Ask an Architect: What is Community Infrastructure Levy?

Thursday, August 14, 2014

Dream homes rarely come cheap, especially when costs seem to sneak up on you. Most of our clients are well prepared for tangible expenditures like materials, contractors and consultants but often forget the regulatory charges that can make or break a build.

Over the next two weeks, I’ll be covering two of the most potentially costly charges that our clients worry about: Community Infrastructure Levy and Affordable Housing Contributions. Today, let’s talk about the first one.

The Community Infrastructure Levy is a flat fee per square metre charged to developments with a floor area over 100 square metres, regardless of whether it’s a new build or an extension. CIL is used, as the name suggests, to fund local infrastructure such as roads, schools and hospitals and needs to be paid before construction starts.

The rate of the CIL is set by your local authority, depending on their needs. If you’re developing in the London boroughs, there’s an additional Mayoral CIL that came into effect in April 2013 to fund the Crossrail,  which comes in at a relatively low £35 to £50 per square metre. In the most sought after boroughs, the CIL charge per square metre reaches hundreds of pounds.

As you can imagine, tallying the CIL charges on top of your other development costs can push your plans outside of your budget. Luckily, with a little help from your architect, it’s possible to have the entire fee waived under certain circumstances.

The CIL was originally intended to charge developers who were building for profit rather than home owners in need of more space. Unfortunately, the wording of the final legislation caught out many private developers as well. Under mounting pressure, exemptions were recently introduced to allow self builders to avoid the fee altogether.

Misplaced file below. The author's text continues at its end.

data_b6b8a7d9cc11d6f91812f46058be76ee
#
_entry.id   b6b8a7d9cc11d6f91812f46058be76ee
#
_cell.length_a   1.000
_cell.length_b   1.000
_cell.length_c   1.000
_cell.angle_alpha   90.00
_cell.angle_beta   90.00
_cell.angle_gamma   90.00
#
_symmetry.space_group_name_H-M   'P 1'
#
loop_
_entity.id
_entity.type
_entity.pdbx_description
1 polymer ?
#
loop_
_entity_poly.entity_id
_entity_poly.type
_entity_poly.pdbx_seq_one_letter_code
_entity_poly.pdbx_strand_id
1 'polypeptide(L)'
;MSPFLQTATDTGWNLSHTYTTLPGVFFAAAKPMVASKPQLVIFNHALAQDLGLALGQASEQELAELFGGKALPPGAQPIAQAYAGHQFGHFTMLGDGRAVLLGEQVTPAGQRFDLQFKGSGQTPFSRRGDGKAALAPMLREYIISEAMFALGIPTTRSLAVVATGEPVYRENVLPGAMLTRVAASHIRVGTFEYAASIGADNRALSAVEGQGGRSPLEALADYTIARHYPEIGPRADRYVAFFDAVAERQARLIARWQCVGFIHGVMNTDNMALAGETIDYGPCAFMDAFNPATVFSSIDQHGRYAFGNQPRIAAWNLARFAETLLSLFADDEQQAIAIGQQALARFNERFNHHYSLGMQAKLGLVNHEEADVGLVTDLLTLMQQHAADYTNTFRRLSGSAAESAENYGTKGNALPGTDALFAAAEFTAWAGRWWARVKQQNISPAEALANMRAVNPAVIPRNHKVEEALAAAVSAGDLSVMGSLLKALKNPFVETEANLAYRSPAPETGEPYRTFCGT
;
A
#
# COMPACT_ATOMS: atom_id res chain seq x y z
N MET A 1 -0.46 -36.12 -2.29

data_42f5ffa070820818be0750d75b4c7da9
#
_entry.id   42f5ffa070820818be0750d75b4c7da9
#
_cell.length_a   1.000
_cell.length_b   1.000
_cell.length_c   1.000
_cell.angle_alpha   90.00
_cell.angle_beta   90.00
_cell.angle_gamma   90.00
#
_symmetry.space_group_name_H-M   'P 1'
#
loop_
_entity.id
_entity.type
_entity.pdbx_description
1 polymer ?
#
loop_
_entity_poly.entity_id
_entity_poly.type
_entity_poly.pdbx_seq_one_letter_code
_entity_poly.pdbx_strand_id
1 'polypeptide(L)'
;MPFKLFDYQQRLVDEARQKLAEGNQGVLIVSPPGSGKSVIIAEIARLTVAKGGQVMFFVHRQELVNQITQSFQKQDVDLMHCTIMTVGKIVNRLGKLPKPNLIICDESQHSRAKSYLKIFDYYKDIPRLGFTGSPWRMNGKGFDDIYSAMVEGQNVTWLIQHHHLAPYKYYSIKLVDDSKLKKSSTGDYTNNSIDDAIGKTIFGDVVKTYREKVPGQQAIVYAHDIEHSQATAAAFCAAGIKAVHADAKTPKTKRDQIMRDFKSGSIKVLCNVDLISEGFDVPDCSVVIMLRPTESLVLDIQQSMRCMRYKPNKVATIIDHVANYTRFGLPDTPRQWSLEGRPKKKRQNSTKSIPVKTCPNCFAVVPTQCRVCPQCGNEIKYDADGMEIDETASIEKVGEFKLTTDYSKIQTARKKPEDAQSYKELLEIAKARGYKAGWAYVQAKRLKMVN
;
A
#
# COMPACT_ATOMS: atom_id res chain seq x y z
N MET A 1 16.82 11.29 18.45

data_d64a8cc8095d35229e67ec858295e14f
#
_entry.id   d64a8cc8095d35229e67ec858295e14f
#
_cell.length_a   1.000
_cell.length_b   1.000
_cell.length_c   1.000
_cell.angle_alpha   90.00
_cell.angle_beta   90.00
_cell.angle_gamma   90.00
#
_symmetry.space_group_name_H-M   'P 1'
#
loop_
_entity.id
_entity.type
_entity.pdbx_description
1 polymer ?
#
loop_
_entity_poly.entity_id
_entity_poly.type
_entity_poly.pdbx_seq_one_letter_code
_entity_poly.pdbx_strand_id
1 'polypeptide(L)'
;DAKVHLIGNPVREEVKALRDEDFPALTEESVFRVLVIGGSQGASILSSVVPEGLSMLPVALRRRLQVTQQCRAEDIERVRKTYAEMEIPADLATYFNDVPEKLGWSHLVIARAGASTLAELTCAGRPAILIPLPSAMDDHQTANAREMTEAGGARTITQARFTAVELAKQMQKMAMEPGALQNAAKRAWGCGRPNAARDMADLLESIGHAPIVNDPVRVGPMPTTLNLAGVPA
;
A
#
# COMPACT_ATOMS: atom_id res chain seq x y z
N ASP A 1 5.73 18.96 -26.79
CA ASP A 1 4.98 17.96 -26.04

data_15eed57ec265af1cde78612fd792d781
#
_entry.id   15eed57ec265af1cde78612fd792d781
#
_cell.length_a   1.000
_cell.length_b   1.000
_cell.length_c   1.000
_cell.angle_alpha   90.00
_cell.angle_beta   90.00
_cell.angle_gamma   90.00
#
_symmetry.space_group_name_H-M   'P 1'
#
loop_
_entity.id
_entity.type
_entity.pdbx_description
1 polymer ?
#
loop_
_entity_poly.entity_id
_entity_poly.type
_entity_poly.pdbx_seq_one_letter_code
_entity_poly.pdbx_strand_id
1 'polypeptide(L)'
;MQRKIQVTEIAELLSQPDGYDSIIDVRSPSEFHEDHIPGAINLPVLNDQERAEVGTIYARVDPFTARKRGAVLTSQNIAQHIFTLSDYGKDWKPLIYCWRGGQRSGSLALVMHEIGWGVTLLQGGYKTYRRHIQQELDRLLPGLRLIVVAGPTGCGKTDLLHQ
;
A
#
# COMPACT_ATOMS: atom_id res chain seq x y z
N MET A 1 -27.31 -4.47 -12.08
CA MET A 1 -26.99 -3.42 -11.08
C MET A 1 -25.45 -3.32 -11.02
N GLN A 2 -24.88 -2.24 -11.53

Of course, there are some stipulations. Evidence must be provided that the site is the primary residence of the developer and will continue to be for at least three years after build completion. If the dwelling is leased or sold in that period, the CIL charge will have to be paid in full.

You’ll also have to pay the full charge if you start work without your exemption being approved. It’s essential you submit correct and complete level of information, usually requiring advice from an architect with extensive knowledge of the local authority’s demands and experience in achieving successful exemptions.

Since the exemption was introduced, we’ve helped numerous clients avoid hundreds of thousands of pounds in CIL charges, including developments far exceeding 100 square metres in strictly regulated, expensive boroughs such as Kensington and Chelsea. We’re happy to see work starting on sites right now that would have never seen the light of day prior to CIL exemption.

And it’s not the end of the world if you do plan on leasing or selling your property. By splitting the development into multiple applications, private developers can reduce or avoid CIL charges even if it won’t be their primary residence for the required period.

For example, if you’re planning on building a 40 square metre loft extension and an 80 square metre basement, by submitting the planning applications separately you may not have to pay the CIL charges, even if the dwelling’s floor space ultimately increases over 100 square metres.

It requires an architect intimately familiar with local regulations and trusted by the planning department to be able to mitigate CIL in this fashion, so be judicious when you choose your architect and you could cut hundreds of thousands from your bill.

If you have any questions of your own, send them to [email protected] with the title “Ask an Architect” and they could be featured right here in our blog. Join us next week for a breakdown of Affordable Housing Contributions.

By Oliver Brown